It is a " TECHNICAL " PHOTOGRAPHY, as the previous photography (Fig. 5). The iron screw is a support in order to hold the sculpture. The iron screw in tip coincides with the lower part of the eye, constituted from a second skin on the nodule; the photo makes to understand that, in the sculpture, the eye is in oblique position.
In this photography, is looked at all the skin of the nodule of the reaimaining silex , while the clear zone between nose and chin is the inner color of the silex. As it can be view from the centrality of the chin, the human head is made in semifrontal perspective. In the drawing (Fig. 8) the view of under, that corresponds also to the view of over (fig.6), is divided by some dots in order to evidence that the head of the animal is carved in lateral and frontal position, while the human head is carved in semifrontal perspective.

The paleolithic artefacts that are found in secondary beds, generally, have been carried there from alluviums, or have been rolled from the marine waves.
In Liguria, where the silex does not exist, and the stone is less hard, a long erosion by flowing can cancel every trace of working, iboth on the sculptures, and on the tools, that become pebbles.
In this sculpture of the Gargano, the alluvial tumbling must have been short, in how much the damaging from hits with others silex is most modest, and regards only the external edges that have small blows on the edges rounded off for human flaking.

Of this zooantropomorphic sculpture of Rodi Garganico, I only refer to the human head that I think a " intentional portrait ".
I want remember that in the history of the art the portraits are divided in two types: physiognomic and intentional portraits. The physiognomic portraits are sculptures or paintings of the person who wants represented himself; at the contrary, the intentional portraits can be made equally well, but they never do represent the personality of an individual, and are conventional; and I refer to the historical periods, like as an example: ancient Egypt, archaic Greece, Medium Evo in painting, etc.
In the Paleolithic, the portrait is only intentional, and it can be considered such, also, in the evolued Acheulean, in which, although some small stylistic deformations, in the anthropomorphic sculpture are evidenced anatomical particulars of the head of the represented human type.

The human head (Fig. 1, side A) is larger than that of the animal (Fig. 1, side B), and this has sure a meaning, in how much in nature the head of the man is smaller than that one of a lion or of an ox. Also the composition of two heads joined by the nape has meaning. (see Bifrontism). This sculpture, like all the paleolitiche sculptures, like also the " Venus without feet ", does not have a base, as instead the sculpture of the historical periods has all.

The stylistic language is more visible in the human head, than in the animal head. From the immense typology of human heads in sculpture we can desume the vastness of the styles. (For an exhausting documentation, see the site of the Museum of the Origins of the Man).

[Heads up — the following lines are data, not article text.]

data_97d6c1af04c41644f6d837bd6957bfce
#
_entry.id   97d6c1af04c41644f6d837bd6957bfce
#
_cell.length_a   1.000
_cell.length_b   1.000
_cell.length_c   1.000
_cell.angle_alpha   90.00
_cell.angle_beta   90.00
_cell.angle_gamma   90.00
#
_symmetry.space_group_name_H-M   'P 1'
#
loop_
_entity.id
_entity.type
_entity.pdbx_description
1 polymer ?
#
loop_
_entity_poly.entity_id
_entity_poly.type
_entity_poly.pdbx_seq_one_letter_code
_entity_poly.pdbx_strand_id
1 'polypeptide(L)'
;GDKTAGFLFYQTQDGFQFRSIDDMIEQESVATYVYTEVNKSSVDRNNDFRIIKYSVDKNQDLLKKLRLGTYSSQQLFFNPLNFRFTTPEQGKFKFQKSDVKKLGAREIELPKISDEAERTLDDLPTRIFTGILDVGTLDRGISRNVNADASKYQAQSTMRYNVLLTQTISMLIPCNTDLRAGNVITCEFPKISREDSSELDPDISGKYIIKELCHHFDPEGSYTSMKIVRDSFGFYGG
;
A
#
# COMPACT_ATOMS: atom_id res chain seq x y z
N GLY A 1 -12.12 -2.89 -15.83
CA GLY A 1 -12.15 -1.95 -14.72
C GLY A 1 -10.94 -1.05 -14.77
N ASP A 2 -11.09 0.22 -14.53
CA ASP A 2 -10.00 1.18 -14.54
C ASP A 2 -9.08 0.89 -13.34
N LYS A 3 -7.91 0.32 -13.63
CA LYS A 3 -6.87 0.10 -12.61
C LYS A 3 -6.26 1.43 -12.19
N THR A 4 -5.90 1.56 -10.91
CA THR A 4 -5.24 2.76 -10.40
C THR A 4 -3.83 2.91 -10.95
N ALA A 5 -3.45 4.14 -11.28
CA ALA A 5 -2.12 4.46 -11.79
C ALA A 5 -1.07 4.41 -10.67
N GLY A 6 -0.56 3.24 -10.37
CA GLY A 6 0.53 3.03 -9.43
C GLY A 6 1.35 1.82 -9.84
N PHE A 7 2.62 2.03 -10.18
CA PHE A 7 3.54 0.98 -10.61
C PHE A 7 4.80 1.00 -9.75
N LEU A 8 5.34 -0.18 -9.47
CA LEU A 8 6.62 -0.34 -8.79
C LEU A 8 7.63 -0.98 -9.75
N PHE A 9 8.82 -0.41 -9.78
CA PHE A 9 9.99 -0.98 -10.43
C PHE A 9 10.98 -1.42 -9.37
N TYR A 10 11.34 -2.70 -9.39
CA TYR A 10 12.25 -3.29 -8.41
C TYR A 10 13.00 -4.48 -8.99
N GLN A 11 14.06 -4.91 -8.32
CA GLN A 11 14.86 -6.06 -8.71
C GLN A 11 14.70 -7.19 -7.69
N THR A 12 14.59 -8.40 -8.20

From Rodi Garganico (Prov. Foggia, Italy) Measures: width cm. 5.5; height cm. 5.2; weight kg. 0.100. It has the same technique of removal of the flakes, of the sculpture that I introduce. This tool of silex of the evolued Acheulean is closely functional; it has been used the original shape of the pebble, of which we can see the skin like handle. The presence of residual skin is found both in the tools, and in the sculptures of silex, in all the cultural phases of the lower and middle Paleolithic.

I think an just hypothesis to connect this two-faced zooantropomorphic sculpture to the religion of its time, as to it we must connect also whichever artistic manifestation of the Paleolithic.

The bifrontism is one of the topics more developed in the study of the ancient historical religions; and since this sculpture (Fig. 1 and Fig. 2) is two-faced, can be presumed tranquilly that it is at the origin of the two-faced representations of the historical ages. Same parallel can be made with the lithic tools (blades), made in order to cut to the skins of the killed animals and branches of the trees; about these blades, we can presume tranquilly that they are at the origin of the knives and the saw.


This drawing is made from the profile of two photographies. They are evidenced: the eye in the drawing up, while in the drawing under, which is the profile of the sculpture view from under, with the line of dots is evidenced the division at half of the sculpture. The face of the human head (side A), being represented in semifrontal perspective, is over the line of dots, while the snout of the animal (side B) must be seen from three sides.

A cult connected to the animals is present in the upper Paleolithic, and is well documented by the most numerous zoomorphic paintings in cave; but these animals were not divinities, and this is demonstrated from the fact that, in the ethnography, the peoples with similar painting do not have idolatry.